When USC Student Health was brought into the greater Keck School of Medicine system in 2017, 37 clinicians across the University Park and Health Sciences campuses were available as providers for more than 45,600 students.
Leading up to the opening of the USC Psychiatry and Behavioral Health Sciences floor in the Engemann Student Health Center in November, concerns relating to student deaths, the diversity of clinician staff and the greater mental well-being of the community were continually raised in forums with student leaders and administrators.
The Department of Psychiatry and Behavioral Health Sciences, led by professor and chair Dr. Steven Siegel, continually advocated for a way to refer students to long-term care without sending them through a maze of community providers and insurance guidelines, which is the national standard for student care at the university level.
After battling the usual institutional and bureaucratic obstacles that can impede progress, construction on the fifth floor of Engemann, a year in the making, finished early and is now home to 18 clinicians. This hiring, along with the addition of 30 more clinicians in Student Health, brings a total of 85 full-time clinicians who are available and dedicated to the care of USC students.
“I can’t impress upon you how extraordinary this is, from an institutional perspective,” Siegel said in a student media briefing. “I don’t know of any other place in the country that has put that kind of resources and support, let alone one that has been willing to nest it in the Department of Psychiatry and say, ‘This is so important to us that we’re not going to have it be separate. We’re not going to have it be outside the health system. We’re actually going to bring Student Health and a full dedicated practice for students in the department so that students have unfettered access to the highest quality care.’”
The changes come after students have noted long wait times and a required phone consultation to receive mental health services as barriers to seeking help at Engemann. In the past, students have had to wait several days or weeks in order to schedule an appointment with Student Health for their mental health needs.
With the 2020-21 school year starting in mid-August, the two practices saw almost 1,800 student visits in the month. According to Siegel, there are currently no wait times at either practice for individuals seeking out care, which has been of paramount importance to the department.
Kelly Greco, assistant director of Outreach and Prevention Services and clinical associate professor and faculty of the Department of Psychiatry and Behavioral Sciences, has overseen the project on advancing outreach services to meet the needs of communities on campus rather than in their individual members. Through embedded counselors introduced this year in academic departments like the School of Cinematic Arts and the Gould School of Law, and in cultural centers like La CASA and the Center for Black Cultural and Student Affairs, these clinicians dedicate part of their week to offer their skills to the communities they serve and provide resources on coping with Zoom fatigue or seeing peers ignore public health guidelines.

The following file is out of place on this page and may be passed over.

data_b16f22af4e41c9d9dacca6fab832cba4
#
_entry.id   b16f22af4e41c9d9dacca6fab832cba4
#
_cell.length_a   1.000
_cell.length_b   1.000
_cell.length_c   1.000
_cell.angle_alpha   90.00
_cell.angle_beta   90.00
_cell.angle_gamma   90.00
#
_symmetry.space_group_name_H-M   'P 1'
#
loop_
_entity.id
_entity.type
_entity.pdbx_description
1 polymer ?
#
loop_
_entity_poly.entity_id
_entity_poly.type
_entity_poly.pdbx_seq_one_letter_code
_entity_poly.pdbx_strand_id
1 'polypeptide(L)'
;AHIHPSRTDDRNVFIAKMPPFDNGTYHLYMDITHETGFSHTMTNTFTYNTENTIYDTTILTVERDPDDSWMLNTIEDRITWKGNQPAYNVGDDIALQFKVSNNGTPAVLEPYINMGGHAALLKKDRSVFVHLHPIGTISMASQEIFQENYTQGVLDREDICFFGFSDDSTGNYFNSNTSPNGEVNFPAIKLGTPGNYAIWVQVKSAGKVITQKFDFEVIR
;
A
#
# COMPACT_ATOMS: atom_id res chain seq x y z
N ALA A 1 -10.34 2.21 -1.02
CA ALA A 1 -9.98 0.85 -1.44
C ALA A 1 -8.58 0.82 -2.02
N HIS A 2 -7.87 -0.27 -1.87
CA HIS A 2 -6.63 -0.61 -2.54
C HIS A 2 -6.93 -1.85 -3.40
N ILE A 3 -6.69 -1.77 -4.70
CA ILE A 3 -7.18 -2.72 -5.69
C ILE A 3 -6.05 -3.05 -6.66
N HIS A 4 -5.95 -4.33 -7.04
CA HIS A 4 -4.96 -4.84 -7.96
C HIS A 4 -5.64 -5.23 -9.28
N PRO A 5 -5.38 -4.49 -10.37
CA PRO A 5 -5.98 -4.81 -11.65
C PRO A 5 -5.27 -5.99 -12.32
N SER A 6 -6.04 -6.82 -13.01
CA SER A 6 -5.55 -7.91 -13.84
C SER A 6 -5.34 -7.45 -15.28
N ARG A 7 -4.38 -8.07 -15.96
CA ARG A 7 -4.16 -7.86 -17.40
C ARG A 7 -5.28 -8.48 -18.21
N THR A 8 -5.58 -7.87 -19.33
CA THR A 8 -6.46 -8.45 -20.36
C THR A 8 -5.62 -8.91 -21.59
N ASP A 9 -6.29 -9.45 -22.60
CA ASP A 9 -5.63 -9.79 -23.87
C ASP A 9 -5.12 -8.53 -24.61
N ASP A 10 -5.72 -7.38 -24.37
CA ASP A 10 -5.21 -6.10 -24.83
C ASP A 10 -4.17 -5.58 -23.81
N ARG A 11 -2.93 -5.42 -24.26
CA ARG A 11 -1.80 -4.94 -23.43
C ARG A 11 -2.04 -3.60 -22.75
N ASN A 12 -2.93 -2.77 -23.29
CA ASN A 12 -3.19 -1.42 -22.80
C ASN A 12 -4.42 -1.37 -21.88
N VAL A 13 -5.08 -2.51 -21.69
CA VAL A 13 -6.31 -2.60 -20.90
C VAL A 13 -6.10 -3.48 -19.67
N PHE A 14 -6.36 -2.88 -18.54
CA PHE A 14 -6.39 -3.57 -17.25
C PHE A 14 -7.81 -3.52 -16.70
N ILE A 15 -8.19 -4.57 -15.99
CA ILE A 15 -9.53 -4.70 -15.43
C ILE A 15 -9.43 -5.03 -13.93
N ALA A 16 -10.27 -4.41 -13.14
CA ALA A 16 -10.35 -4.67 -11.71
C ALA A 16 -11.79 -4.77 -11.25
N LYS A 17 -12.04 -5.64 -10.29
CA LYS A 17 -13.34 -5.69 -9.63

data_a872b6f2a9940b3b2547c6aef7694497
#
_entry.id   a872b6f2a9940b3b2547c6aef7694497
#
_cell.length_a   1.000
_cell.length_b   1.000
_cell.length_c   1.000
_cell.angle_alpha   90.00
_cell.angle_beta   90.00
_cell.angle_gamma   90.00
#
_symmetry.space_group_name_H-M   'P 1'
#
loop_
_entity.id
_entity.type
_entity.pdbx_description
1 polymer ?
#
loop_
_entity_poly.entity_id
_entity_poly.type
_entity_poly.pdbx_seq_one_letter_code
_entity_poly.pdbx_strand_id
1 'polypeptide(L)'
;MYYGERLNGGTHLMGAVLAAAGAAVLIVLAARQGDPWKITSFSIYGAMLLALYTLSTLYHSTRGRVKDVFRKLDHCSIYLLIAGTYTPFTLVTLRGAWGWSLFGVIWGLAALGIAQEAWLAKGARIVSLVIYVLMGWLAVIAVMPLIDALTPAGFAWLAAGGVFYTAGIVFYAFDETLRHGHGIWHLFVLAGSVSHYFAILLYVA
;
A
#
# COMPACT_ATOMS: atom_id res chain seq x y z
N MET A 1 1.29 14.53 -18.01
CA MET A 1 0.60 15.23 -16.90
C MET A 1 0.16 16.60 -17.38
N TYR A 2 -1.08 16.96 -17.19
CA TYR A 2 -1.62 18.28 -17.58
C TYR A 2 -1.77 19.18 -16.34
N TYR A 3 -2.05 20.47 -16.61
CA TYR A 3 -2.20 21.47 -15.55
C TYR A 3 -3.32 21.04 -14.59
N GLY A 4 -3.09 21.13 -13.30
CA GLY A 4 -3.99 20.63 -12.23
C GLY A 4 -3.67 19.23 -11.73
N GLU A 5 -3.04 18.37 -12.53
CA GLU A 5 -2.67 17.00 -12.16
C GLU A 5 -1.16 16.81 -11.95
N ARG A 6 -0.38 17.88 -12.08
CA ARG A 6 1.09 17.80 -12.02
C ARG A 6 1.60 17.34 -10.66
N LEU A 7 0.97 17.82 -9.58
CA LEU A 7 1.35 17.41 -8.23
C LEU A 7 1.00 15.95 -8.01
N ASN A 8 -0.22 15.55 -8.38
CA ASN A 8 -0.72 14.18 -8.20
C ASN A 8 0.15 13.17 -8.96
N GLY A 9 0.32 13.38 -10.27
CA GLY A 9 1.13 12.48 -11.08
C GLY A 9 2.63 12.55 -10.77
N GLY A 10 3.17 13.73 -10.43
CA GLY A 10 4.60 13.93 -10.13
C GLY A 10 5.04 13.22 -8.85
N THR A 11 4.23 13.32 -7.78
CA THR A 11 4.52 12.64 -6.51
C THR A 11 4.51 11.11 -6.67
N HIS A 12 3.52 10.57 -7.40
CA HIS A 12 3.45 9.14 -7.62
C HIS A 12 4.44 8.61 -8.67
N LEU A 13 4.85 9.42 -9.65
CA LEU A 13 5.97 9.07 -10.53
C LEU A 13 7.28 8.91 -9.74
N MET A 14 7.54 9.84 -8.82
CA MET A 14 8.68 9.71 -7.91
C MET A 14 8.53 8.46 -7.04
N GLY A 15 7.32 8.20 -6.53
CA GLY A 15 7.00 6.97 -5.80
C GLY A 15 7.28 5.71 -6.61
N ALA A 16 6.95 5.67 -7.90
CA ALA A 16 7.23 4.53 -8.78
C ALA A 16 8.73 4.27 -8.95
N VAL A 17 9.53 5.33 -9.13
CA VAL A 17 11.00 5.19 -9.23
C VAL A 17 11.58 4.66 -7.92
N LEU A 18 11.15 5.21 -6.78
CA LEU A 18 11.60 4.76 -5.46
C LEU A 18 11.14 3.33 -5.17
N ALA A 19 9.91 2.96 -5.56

“So we look at how we can go out into the community and reach individuals, especially, you know, in terms of addressing prevention, on decreasing the barriers, on decreasing the stigma, on increasing accessibility and just helping educate the community about resources, but also life skills,” Greco said. “And how do I cope with stress? How do I cope with COVID? How do I cope with the social political climate? Being online? Right, so we know there’s so many challenges right now that we’re all facing as a community.”
If students need greater care than what is provided by these embedded counselors, Greco referred them to clinical services on a short-term or group-setting basis, setting them up with psychiatric services within the USC system or in the community. For groups of students that are seeing greater separation from the campus, including international students, there are specific “Let’s Talk” workshops with times earlier and later in the day and those conducted in languages other than English to meet these needs.
One issue in particular that is labeled as a top priority of the department, along with the burgeoning USC Institute for Addiction Science and the Haven, is substance abuse. This focus is not just following the concerns of past drug-related deaths of students, but the increasing use of substances to cope with coronavirus-related fallout.
“We are actually recruiting and hiring therapists who specialize in substance-use disorders,” Siegel said. “We’ve made it our priority. And substance use in particular is going to be a focus of the department. Everything from, you know, media campaigns, how do we get messages out to enhance services available.”
Siegel also stressed the intentionality of the department’s hiring to meet the needs of the diverse student body. Over the past year, they have hired 50 new faculty members, with two-thirds being women, around half being people of color and one third being from marginalized communities, an initiative that he says is about “asking students who they want as much as what they want.”
While the outlook for mental health treatment may seem grim, with the pandemic increasing loneliness and stress along with instances of anxiety and depression among college students, both Siegel and Greco are confident that the department’s hiring process, which is still actively continuing, will equip the University with the resources it needs to better support its students.
“I expect moving forward, this is going to be a very, very different experience for USC students than has ever been possible before,” Siegel said.